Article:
We all agree that the earth is for man; without it he must die. His birthright is as much of the natural elements as he needs; and when he is robbed of these and made to toil for his necessary share, he is robbed of so much of his life. We know that human labour applied to nature’s resources alone creates wealth. We know that the labourer is wronged when in every land he is poor, helpless, dependent, duped and enslaved, instead of being in the enjoyment of his productions, walking upright and free before his fellow-creatures. We know that his deplorable condition is due to established and lawful systems in society, continuous methods, ever increasing in disproportionate results, recognised and accepted ways and means of production and distribution. We know that the present standard of right, which does not recognise every man’s need and right to the land, nor to the full results of his labour, is working most terrible suffering among the human race, when there is literally no excuse for poverty on the face of the bountiful earth. We all know, but we do not realise it, that all the boasted advantages of civilisation are obtained at a fearful cost of human suffering.
And this is what we ought never to forget.
If we are comfortable-shut up in cosy rooms away from wan and hungry faces, we can easily discuss tweedledee and tweedledum. The bricks of houses do not show the drops of blood from little children’s rasped arms that carried them. The coal that burns so cheerily in the grates bears no mark of the drudgery and agony of men and women’s lives, the wasted youth of hopeless children; nor do the ghosts of the dead, sacrificed in its procuring, peer out from the blue dancing flames. The comfortable clothing we wear carries no stain of the tears dropped from weary eyes at midnight, the stitches tell no tales of the worn lives and faded youth sewn into the seams.
Our cosy tea-table bears no mark of the gambler’s art; the crisp loaves tell no story of the farmer’s unrequited toil, his mortgaged farm, nor of the bursting elevators and full bank vaults of “brokers,” manipulators of the world’s food. Sitting quietly at home, we realise nothing of the many men wandering homeless, hopeless, friendless; of the uncared youth, to whom no pathway is open but the road to crime and prison life; of the hungry children, whose wan pleading faces seem asking why they were born to suffer so.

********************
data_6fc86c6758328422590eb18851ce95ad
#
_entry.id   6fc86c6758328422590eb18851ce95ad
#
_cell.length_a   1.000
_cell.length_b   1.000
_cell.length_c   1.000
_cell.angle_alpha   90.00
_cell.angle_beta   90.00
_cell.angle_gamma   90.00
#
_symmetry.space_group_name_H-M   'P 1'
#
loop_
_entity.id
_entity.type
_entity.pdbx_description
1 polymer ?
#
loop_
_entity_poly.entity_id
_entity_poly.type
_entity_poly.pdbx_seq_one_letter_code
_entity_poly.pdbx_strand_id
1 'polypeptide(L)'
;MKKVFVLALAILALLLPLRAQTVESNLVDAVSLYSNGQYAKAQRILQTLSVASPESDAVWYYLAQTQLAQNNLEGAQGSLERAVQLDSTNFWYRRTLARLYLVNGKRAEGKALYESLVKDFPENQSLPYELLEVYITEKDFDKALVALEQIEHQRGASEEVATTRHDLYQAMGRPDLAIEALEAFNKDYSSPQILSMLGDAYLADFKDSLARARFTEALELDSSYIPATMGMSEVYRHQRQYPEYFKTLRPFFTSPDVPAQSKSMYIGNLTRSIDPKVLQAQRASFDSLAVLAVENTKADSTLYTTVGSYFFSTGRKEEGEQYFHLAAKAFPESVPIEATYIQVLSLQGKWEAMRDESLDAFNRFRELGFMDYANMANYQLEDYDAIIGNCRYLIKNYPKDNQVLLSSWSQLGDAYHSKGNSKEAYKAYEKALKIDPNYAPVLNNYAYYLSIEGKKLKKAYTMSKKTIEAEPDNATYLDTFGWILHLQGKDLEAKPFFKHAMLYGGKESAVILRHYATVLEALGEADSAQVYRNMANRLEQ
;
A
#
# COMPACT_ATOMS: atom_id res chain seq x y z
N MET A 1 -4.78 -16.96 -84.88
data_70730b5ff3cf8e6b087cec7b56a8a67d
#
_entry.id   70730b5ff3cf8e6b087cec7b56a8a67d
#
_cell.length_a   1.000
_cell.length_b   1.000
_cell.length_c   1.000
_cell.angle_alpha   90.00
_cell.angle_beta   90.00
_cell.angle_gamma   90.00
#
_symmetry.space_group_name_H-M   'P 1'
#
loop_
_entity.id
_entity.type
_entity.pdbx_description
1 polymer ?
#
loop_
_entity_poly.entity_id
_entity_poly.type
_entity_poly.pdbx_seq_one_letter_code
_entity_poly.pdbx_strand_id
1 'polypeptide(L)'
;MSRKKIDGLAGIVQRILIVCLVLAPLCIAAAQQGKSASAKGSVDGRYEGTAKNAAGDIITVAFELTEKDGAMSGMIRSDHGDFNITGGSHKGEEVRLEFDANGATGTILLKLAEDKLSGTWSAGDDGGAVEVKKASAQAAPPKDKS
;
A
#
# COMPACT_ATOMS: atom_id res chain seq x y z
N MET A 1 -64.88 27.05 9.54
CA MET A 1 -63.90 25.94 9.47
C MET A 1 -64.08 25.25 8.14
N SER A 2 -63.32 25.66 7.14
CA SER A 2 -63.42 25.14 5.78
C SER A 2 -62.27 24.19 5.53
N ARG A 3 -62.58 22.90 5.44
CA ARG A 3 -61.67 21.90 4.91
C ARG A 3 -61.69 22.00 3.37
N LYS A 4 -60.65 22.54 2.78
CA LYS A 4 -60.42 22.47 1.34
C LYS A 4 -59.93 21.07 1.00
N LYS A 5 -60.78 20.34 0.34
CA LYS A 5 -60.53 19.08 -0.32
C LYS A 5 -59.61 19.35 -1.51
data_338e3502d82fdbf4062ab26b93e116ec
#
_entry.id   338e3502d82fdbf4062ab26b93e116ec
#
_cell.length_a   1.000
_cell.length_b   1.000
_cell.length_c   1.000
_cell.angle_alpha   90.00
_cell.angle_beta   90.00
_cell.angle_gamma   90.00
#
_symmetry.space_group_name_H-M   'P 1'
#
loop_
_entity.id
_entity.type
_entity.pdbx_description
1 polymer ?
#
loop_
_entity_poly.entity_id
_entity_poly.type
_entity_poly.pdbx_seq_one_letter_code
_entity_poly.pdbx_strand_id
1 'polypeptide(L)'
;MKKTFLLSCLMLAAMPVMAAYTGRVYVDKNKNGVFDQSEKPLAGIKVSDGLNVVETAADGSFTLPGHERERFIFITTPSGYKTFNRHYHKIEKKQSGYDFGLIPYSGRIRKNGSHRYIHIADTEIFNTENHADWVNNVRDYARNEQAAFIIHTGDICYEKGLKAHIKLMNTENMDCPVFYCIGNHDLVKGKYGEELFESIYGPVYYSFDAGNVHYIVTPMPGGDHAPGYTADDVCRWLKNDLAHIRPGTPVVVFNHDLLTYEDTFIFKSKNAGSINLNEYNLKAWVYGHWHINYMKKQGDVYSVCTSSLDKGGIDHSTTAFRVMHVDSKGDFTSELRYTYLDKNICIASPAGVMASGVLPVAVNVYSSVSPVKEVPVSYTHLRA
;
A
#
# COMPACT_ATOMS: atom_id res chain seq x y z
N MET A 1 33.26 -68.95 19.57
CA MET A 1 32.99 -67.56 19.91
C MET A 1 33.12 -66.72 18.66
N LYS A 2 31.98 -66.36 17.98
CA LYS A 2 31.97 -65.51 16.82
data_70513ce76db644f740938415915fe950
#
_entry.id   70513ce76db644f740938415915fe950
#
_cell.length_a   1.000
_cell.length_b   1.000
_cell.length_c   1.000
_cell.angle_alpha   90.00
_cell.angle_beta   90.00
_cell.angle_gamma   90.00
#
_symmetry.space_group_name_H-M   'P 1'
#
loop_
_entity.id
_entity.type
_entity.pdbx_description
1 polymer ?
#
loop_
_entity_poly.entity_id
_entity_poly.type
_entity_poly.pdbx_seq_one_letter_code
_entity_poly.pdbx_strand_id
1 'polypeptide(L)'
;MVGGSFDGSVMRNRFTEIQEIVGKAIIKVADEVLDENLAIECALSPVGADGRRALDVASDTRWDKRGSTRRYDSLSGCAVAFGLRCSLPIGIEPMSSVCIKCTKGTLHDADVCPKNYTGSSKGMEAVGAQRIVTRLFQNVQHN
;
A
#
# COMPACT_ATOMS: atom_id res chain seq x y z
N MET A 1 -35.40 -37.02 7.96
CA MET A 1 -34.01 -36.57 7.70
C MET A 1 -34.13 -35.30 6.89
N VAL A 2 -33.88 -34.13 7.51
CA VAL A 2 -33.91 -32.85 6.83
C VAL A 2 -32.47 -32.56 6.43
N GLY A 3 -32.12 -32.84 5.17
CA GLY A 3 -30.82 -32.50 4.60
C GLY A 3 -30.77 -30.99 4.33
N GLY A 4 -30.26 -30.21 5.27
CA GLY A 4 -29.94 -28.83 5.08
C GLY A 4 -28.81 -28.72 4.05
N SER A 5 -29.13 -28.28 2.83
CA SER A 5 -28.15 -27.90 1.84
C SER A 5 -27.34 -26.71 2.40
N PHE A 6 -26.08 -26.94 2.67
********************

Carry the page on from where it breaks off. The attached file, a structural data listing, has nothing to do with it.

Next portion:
But, bringing these dismal facts home to ourselves, I do not mean that we should be charitable-go out and feed a few hungry people, or save one or two boys from jail; if we did this we but make room for more. The causes beneath the surface of society continuously produce such results; the seething pool of injustice and corruption is constantly making wrecks of human beings, and casting them up as mere driftwood. The whole of societary arrangements must be changed, and soon, or civilisation will go backward. While we are philosophising, the most terrible suffering is going on; the degraded are becoming more degraded, the poor poorer, and the ruling classes wealthier and more greedy.
It is well enough to cry “Patience!” when you are not in the fire. One can wait for the slow growth of better conditions if one is never hungry; but how can we look out upon the gaunt, woeful, hardening faces that peer at us from the highways and byways, from dark cellars, from factory doors, and from frightful mining shafts, and still cry “Patience!” How can we feel “patient,” when knowing that this repressed, smothered, smoothed-over crater of wrong, suffering, and discontent, must burst forth into more terrible ebullitions than anything the world has ever seen if the present course is pursued?
The only hope there is, is that a general sense of ” danger ” may be infused among intelligent people; there is little time for waiting, for patience, or for philosophising. Not that I would stop the discussion of economic subjects, be they discussed ever so mildly and politely; but I would urge upon the already converted the necessity of more determination, more zeal for work, more of the spirit of self-sacrifice, less regard for respectable and conventional observances, and more for the truth, and a keener sense of the importance of the vital question.
LIZZIE M. S. HOLMES.
Lizzie M. Holmes, “The Vital Question,” The Commonweal. 5, no. 181 (June 29, 1889): 204.